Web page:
Last summer, oil prices were sky-rocketing and we were all thinking about downgrading our cars and taking more public transportation.
Last month, we had "Earth Hour" where everybody was supposed to shut off their lights on Sunday night. Let's be honest, none of us is willing to live without electricity. But it is useful to reflect on how many items you have plugged in around your house.
Today, it's Earth Day. What are you doing to celebrate?
As normal, "Politics and Place" is focusing on public transportation and recent train stories in the paper. Will we have commuter rail? Will we have more efficient buses? Maybe Luke-y will announce a new initiative today at his Market Square event?
"Green is Good" proclaims itself the green news of Pittsburgh and is my favorite blog to read for local green news. At the world-wide level, treehugger is the end-all-be-all. Any others?
Lastly, there's the new "Carbon Caps = Hard Hats" agenda being endorsed by US Steel. Yes, US Steel is advertising for carbon caps. Why? Because they (and many others) are starting to realize that taking care of our earth can be friendly to our wallets as well.
If there's one thing I've learned about environmentalism in the last 10 years, it's that it has to be profitable to be accepted by the mainstream public. You will always have hippies out there buying hybrid vehicles and biking to work 5 miles uphill each way, but for the rest of us, there needs to be an incentive to put in the extra effort - from corporations to families. For too long the incentives at the federal level have been for buying a bigger house or having more kids or buying a gas-guzzling vehicle. With Obama at the helm of the nation, the incentives appear to be drifting towards train travel and energy-efficient windows.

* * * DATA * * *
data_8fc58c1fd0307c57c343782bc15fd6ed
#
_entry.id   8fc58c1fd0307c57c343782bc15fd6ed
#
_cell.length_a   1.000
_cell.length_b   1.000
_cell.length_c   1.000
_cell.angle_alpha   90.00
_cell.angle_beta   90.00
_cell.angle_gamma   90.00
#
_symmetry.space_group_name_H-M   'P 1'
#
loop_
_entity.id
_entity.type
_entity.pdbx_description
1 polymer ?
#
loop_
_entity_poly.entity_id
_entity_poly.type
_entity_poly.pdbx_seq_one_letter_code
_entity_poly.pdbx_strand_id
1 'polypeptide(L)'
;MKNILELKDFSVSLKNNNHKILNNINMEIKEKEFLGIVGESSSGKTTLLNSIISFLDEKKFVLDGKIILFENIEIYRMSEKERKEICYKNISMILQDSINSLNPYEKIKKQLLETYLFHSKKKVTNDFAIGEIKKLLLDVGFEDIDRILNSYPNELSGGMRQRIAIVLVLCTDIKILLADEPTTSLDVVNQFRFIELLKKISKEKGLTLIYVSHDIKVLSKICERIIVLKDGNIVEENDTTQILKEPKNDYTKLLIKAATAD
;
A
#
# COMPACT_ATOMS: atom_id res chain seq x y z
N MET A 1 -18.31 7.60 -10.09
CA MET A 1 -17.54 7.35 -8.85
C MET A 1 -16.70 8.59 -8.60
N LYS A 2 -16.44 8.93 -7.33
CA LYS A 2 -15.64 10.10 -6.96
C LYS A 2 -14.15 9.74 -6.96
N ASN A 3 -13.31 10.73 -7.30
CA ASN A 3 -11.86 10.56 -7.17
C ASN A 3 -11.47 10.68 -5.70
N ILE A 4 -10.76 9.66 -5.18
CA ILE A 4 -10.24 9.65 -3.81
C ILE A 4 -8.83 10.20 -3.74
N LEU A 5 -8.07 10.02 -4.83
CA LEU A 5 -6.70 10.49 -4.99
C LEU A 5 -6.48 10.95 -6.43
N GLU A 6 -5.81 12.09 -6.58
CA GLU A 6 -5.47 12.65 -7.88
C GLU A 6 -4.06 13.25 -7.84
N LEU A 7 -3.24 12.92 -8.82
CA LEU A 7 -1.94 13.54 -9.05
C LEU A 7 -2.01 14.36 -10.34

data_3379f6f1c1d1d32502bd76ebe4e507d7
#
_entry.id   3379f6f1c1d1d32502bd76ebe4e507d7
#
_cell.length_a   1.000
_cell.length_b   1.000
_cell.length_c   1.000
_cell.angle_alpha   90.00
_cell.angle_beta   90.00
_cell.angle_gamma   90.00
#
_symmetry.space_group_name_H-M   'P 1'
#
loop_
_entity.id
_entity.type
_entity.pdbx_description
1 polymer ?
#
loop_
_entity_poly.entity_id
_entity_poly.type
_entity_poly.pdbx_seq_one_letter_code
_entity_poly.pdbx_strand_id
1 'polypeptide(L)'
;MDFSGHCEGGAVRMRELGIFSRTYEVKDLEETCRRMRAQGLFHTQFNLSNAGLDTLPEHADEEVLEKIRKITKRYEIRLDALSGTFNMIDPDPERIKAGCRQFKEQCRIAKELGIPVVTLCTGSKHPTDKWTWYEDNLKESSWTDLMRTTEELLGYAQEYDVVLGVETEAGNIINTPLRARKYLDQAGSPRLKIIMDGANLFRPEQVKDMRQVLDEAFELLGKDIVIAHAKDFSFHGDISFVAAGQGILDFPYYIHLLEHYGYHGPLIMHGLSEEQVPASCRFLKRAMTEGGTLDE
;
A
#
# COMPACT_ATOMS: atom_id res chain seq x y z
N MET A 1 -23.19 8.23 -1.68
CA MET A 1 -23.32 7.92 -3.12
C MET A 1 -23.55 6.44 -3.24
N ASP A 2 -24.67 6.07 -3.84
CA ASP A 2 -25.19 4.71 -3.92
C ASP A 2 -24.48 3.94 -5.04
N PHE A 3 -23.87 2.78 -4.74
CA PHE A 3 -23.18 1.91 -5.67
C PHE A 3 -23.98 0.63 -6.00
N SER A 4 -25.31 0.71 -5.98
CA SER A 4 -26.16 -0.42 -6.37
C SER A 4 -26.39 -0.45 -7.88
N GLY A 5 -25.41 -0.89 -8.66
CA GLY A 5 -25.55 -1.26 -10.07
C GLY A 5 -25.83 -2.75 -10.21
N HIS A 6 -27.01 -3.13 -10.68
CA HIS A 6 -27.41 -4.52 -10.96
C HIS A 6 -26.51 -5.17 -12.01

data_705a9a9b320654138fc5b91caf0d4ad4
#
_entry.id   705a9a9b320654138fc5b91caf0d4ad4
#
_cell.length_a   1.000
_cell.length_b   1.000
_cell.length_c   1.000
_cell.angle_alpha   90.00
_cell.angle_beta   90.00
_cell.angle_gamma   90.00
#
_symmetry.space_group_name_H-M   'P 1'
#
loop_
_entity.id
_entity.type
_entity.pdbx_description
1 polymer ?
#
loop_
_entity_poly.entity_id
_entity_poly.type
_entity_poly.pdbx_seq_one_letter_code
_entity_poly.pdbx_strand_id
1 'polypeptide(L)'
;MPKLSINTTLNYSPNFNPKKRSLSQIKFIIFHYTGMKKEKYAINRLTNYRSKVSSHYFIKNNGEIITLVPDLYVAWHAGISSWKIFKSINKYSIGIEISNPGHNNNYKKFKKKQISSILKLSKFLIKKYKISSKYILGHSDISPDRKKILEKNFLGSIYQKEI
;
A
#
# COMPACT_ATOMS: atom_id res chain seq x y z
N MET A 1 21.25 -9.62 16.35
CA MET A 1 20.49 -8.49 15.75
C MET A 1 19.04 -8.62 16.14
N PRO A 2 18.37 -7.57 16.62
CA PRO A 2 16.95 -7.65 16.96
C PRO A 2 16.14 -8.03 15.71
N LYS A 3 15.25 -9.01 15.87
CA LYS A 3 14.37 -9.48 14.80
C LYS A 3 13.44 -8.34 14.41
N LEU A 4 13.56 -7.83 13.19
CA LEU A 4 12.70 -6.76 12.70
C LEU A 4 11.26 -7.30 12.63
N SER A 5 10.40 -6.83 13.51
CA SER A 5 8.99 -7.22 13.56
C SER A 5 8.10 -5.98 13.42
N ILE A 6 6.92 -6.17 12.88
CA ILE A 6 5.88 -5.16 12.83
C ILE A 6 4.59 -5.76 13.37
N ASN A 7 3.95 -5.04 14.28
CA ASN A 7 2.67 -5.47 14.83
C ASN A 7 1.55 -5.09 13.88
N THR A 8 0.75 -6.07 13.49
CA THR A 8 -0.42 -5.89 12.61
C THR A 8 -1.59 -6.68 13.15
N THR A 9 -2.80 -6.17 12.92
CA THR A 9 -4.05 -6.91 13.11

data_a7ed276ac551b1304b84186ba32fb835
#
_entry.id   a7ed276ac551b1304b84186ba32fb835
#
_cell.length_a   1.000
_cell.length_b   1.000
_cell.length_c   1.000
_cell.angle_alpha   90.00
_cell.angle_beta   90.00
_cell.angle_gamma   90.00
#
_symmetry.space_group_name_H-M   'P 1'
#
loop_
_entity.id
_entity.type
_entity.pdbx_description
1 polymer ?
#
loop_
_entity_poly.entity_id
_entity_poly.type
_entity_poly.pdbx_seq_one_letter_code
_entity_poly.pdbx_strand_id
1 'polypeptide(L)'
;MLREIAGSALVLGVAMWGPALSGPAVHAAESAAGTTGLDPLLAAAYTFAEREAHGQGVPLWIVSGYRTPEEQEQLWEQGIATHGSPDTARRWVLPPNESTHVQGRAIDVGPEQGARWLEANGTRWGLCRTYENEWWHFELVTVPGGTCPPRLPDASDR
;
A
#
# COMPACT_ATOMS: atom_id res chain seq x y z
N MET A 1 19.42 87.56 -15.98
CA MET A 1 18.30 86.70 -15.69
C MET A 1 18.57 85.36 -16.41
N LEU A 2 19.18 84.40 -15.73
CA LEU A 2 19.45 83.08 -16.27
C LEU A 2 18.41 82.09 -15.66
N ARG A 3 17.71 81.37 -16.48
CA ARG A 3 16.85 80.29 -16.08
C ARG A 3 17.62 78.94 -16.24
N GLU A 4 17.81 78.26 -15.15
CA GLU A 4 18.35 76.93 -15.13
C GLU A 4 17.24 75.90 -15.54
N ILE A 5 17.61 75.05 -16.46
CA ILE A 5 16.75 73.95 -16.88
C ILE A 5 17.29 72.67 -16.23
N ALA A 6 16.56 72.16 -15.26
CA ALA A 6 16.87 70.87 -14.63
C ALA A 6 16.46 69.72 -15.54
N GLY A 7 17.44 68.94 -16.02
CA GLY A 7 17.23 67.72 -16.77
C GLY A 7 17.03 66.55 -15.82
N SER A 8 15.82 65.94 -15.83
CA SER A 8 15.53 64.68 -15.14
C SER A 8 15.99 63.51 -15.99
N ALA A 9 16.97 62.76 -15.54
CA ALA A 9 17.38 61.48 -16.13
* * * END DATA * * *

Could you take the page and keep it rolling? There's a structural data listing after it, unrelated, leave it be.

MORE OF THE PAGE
Personally, I've given up driving a car this month. Not because I'm sacrificing but because I'm in Peru and it's easier (and a lot cheaper) to not have a car. It's been oddly very liberating walking or taking public transportation everywhere I need to go, but that's because the cities of Peru make it stupid simple. There are cabs everywhere, frequent buses, and most of the shopping and nightlife is centered in a small area. Maybe because they've never had government incentives for sprawl? Can we turn back time in the USA? Can we progress towards a country of train-travel and central business districts and responsible utilities usage? And will Peru ever adopt serious emissions standards so their plentiful taxis aren't choking me to death? Today is the day to dream about it.
A History Lesson
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